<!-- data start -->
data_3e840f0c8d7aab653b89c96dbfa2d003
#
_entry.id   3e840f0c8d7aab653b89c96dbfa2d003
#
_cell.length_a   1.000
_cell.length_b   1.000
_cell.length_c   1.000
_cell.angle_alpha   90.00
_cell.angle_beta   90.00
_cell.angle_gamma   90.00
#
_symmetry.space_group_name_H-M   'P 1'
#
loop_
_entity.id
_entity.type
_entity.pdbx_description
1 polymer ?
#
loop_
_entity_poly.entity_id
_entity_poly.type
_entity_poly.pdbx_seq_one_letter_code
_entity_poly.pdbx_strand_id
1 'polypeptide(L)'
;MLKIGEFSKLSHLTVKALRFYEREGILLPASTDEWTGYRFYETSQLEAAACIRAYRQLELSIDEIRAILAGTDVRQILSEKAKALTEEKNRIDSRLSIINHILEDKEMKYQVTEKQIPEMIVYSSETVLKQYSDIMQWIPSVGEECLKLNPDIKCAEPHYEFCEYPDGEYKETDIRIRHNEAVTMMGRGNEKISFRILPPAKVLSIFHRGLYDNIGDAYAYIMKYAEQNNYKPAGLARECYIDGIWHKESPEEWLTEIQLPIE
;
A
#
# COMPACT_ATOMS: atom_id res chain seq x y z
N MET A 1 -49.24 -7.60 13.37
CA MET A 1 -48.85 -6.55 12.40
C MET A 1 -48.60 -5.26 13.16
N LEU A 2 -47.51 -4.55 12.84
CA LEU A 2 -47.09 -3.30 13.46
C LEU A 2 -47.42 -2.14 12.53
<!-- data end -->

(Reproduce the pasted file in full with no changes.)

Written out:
data_3e840f0c8d7aab653b89c96dbfa2d003
#
_entry.id   3e840f0c8d7aab653b89c96dbfa2d003
#
_cell.length_a   1.000
_cell.length_b   1.000
_cell.length_c   1.000
_cell.angle_alpha   90.00
_cell.angle_beta   90.00
_cell.angle_gamma   90.00
#
_symmetry.space_group_name_H-M   'P 1'
#
loop_
_entity.id
_entity.type
_entity.pdbx_description
1 polymer ?
#
loop_
_entity_poly.entity_id
_entity_poly.type
_entity_poly.pdbx_seq_one_letter_code
_entity_poly.pdbx_strand_id
1 'polypeptide(L)'
;MLKIGEFSKLSHLTVKALRFYEREGILLPASTDEWTGYRFYETSQLEAAACIRAYRQLELSIDEIRAILAGTDVRQILSEKAKALTEEKNRIDSRLSIINHILEDKEMKYQVTEKQIPEMIVYSSETVLKQYSDIMQWIPSVGEECLKLNPDIKCAEPHYEFCEYPDGEYKETDIRIRHNEAVTMMGRGNEKISFRILPPAKVLSIFHRGLYDNIGDAYAYIMKYAEQNNYKPAGLARECYIDGIWHKESPEEWLTEIQLPIE
;
A
#
# COMPACT_ATOMS: atom_id res chain seq x y z
N MET A 1 -49.24 -7.60 13.37
CA MET A 1 -48.85 -6.55 12.40
C MET A 1 -48.60 -5.26 13.16
N LEU A 2 -47.51 -4.55 12.84
CA LEU A 2 -47.09 -3.30 13.46
C LEU A 2 -47.42 -2.14 12.53